So I suppose folk could switch provider but then what's to say another breach at another providers isn't on the cards or happening as we speak...

Vodafone announced a breach/leak earlier this week too, British Gas said some of its customers details were available to public, but because they took steps to secure and lock down accounts before hand no one freaked.... so maybe the breach happen 4-8 weeks earlier....

We need to be told about the alleged breach of BT customer records too. Amid the hysteria over TalkTalk, the Mail-on-Sunday (1 Nov), obliquely revealed a data breach at BT, in a very by-the-by manner. Including BT in a list of 14 other companies allegedly hacked; also including O2, EE, Vodafone and Sky.

When did this 'hack' of BT records take place? How many records were stolen? What did they contain? How were they stolen? Which of BT's customers are affected? Is this limited to BT Sport subscribers, as the Mail claims? But if we're BT Broadband customers, aren't we automatically BT Sport subscribers too? Has BT contacted those affected?

Questions which our obsequious media never seems to ask. He who pays the piper calls the tune, maybe?

--

Edited by edwincluck (Sun 08-Nov-15 06:21:39)

Standard User broadband66
(fountain of knowledge) Sun 08-Nov-15 12:43:48
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Re: A potential contract escape due to the data loss


[re: edwincluck] [link to this post]
 
Good grief. Paranoia has infested your brain. If you are so worried then cut up all you credit and debit cards and as PNet advert suggests, move to a forest and whittle some spoons while off-grid.

Was Eclipse Home Option 1, VM 2Mb & O2 Standard
Now Utility Warehouse (up to 16mbps) via Talk Talk
Standard User edwincluck
(member) Mon 09-Nov-15 02:47:33
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Re: A potential contract escape due to the data loss


[re: bobble_bob] [link to this post]
 
In reply to a post by bobble_bob:
Also impossible to prove any fraud on your account is linked to this breach

No help that the tabloids are still running with fact-free scare stories. The Register carries a gem of its own (Nov 5). Baldly claiming that £3,500 supposedly nicked from a man's account was the fault of TalkTalk:
[UFO spotter] Ian Rimmington, based in Ossett, West Yorkshire, told The Register £3,500 had disappeared from his account on Friday, 23 October. This was two days after the telco had been hacked and hours after it claims it had informed banks that punters' personal information had been compromised.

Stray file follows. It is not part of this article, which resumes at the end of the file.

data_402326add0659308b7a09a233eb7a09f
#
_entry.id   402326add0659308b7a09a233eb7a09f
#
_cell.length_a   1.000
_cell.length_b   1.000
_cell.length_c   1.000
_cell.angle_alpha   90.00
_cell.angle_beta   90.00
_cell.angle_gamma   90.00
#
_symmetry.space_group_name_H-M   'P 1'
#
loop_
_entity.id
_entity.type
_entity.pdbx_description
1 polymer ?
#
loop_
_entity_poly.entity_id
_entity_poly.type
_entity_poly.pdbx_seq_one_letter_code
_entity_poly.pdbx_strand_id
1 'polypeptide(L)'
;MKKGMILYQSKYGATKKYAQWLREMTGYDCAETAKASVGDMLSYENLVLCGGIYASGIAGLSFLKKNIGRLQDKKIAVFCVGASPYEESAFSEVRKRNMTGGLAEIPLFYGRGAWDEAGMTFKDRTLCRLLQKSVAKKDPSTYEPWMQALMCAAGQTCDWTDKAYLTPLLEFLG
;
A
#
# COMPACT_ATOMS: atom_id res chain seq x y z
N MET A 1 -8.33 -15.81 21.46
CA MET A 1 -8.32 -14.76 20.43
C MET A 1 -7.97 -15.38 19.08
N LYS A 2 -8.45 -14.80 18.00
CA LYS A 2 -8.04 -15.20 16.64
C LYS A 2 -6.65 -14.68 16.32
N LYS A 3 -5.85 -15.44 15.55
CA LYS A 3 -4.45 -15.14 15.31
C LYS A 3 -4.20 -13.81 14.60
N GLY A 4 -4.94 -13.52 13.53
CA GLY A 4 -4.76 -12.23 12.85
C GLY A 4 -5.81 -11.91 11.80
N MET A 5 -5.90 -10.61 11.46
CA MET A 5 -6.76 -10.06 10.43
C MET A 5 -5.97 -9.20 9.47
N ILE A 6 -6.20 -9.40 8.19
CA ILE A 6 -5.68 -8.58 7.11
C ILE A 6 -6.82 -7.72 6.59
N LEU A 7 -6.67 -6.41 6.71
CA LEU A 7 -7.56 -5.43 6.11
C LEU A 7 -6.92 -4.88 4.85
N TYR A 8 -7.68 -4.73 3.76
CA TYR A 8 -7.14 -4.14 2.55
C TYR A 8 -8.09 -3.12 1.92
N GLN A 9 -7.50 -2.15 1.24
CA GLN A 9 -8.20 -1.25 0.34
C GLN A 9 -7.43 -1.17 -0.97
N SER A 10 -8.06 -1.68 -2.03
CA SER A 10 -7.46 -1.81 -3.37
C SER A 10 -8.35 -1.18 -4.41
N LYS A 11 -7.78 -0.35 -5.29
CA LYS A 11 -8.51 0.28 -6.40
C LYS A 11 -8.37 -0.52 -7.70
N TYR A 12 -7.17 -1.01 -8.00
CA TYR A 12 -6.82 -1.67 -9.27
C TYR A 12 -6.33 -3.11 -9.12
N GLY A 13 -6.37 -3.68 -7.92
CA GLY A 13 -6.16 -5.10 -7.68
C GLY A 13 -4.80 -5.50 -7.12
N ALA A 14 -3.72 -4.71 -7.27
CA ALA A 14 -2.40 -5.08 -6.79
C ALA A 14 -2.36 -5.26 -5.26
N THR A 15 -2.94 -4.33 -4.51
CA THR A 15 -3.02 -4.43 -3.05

Completely shameless! The Register doesn't even try and verify his theft claim. Just pumps it out as fact. Not a shred of corroboration. Yet pitches itself as an investigative news source; artificially reinforced by that vapid strap-line of "Biting the hand that feeds IT." Seriously?!

Weird outfit is The Register. Badly mimicking Private Eye. None of Eye's humourous schtick. Instead loads of gay innuendo. But like Private Eye, more often it's not what it says, but what it doesn't, which paints the truer picture. Especially in its aerospace tales..

Here though, in covering the TalkTalk saga, The Register exhibits credibility on a par with the Sunday People...

The Sunday People carries a graphic inset in its double-page spread; a 'special' on the TalkTalk 'scandal'. With an intriguing if tiny screen-shot. Showing us how the little eejits do it; even the "code" the pesky hackers use. Zoom in and take a look! CHKDSK, eh?! To pull off an SQL injection attack? Who'd have thunk it?

The copy for the article written around the People's dramatic front page is even more outlandish. Reading like a budget crime-fiction. The alleged hacker identified only as "Martian". He communicates incognito with The People's investigative hack. Writing in the most implausible tone:
"My name is Martian. Been in the fraud scene for some time. I like to keep things professional but I'm a pretty cool and smart guy."

Oh gosh! Seriously?! "I'm a real hacker! You do believe me, don't you?"

As proof he's bonafide, "Martian" offers up what he claims is a "stolen identity". Which the People naturally won't disclose, nor even verify it is stolen. No proof of anything at all then. "Plenty more where that came from, sir", boasts "Martian".

Irregardless, the Mail-on-Sunday and other tabloids lift out the least silly elements from this nonsensical tale. Recycling it for their own comedy columns. Waste not want not!

And that passes for a "special investigation" by the Great British press?!

---

Edited by edwincluck (Mon 09-Nov-15 03:08:57)

Standard User bernado
(member) Tue 10-Nov-15 10:03:10
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Re: A potential contract escape due to the data loss


[re: mlmclaren] [link to this post]
 
If any Talk Talk users are tempted by the offer of a year's free Noddle credit monitoring I wouldn't bother. I was thinking about it (I have land line calls through Talk Talk) but checked the reviews https://uk.trustpilot.com/review/noddle.co.uk
It seems you're more at risk signing up for that!